“The one piece of advice I can give you is, do what turns you on,” he said. “Do something that if you had all the money in the world, you’d still be doing it. You’ve got to have a reason to jump out of bed in the morning.”

Unfortunately, my current job doesn’t fit this description. I need to do something about that, I just haven’t settled on what.

Taking Time to Think

Came across this blog post via digg.com. The management tips seem quite reasonable in isolation. But when I try to map them to my current workplace, I don’t know if my employer is necessarily ready. Guess it’s one of those “your mileage may vary” kind of things.

Posted in MBA

188 Megabytes

All the papers, projects, PowerPoint presentations and spreadsheets of three years in the University of Maryland part-time MBA program fits comes to just under 188 megabytes worth of files. Somehow I expected it to take up more space.

Regardless of the ultimate file size of all that work, my reason for getting an MBA was to gain enough knowledge to change careers. Even when I was getting my computer science degree (from 1992-1996), I figured I had maybe 10 years to write code full-time before I would want (or need) to do something else. The MBA as a degree takes plenty of flack from many angles. People with this degree take the blame for the dot-com bust. FedEx has a commercial that makes a joke at the expense of MBAs. There’s plenty to read in print and on the web about how the MBA is a waste of time. Speaking only for myself, the degree was worth it.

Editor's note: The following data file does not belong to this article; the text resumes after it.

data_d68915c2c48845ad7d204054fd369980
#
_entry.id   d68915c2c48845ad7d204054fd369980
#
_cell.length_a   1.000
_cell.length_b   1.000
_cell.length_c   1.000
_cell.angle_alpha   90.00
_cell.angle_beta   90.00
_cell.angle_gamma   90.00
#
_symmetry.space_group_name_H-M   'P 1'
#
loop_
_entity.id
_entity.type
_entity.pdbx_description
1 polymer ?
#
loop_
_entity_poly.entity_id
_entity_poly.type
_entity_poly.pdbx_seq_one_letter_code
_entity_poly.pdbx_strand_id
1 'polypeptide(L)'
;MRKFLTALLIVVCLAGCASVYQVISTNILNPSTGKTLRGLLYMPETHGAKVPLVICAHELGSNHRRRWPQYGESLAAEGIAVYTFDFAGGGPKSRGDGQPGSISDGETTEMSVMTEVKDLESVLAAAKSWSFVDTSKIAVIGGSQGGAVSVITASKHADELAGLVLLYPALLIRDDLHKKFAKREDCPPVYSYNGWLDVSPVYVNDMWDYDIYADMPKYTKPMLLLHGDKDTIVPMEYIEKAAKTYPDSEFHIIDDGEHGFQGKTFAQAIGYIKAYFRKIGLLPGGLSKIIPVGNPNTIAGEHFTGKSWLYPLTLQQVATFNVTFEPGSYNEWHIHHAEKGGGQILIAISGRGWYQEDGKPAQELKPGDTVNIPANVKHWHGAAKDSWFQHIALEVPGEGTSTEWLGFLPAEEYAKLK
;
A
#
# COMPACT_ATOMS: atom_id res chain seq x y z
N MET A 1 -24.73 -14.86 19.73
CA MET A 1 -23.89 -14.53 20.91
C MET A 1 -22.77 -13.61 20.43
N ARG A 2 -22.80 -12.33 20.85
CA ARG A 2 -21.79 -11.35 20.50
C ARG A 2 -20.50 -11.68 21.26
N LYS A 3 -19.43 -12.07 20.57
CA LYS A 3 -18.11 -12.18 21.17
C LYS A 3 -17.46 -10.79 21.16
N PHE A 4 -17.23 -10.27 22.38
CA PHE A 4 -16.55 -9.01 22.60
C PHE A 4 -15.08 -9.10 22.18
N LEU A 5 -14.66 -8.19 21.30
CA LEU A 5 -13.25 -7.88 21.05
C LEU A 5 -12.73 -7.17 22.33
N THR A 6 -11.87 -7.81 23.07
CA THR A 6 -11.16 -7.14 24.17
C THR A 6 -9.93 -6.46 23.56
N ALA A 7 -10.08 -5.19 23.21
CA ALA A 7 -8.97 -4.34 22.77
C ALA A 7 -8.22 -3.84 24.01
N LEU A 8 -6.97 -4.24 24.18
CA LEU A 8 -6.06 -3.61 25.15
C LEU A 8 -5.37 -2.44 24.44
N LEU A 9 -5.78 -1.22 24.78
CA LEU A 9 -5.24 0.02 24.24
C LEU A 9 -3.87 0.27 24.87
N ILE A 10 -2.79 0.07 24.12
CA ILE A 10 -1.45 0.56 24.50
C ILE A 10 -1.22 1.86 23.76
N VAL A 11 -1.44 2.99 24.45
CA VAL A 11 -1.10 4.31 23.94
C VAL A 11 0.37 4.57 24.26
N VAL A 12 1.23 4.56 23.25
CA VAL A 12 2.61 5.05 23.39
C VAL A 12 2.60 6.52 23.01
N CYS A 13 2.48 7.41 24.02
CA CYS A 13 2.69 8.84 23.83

The degree got me my current job. Instead of writing code everyday, I manage projects (and the people assigned to them), their requirements, budgets and schedules. I still write code from time-to-time (more often lately since we’ve got a website launching this Friday), but I spend more time on design. Occasionally I’ll have to negotiate a software purchase or interview potential new hires. There’s too much to do for the job to become “routine”.

Could I do all this without an MBA? Sure. But the odds that a company where no one knows me would give me the chance to try all these things are pretty low. And without the prior exposure to topics like accounting, strategy, and negotiation, I wouldn’t be able to do my job as well. Beyond the things I learned in classes and the connections I made with classmates, I saw the MBA as a way to signal to potential employers that I was interested in more responsibility–that I wanted to become a decision-maker.

Posted in MBA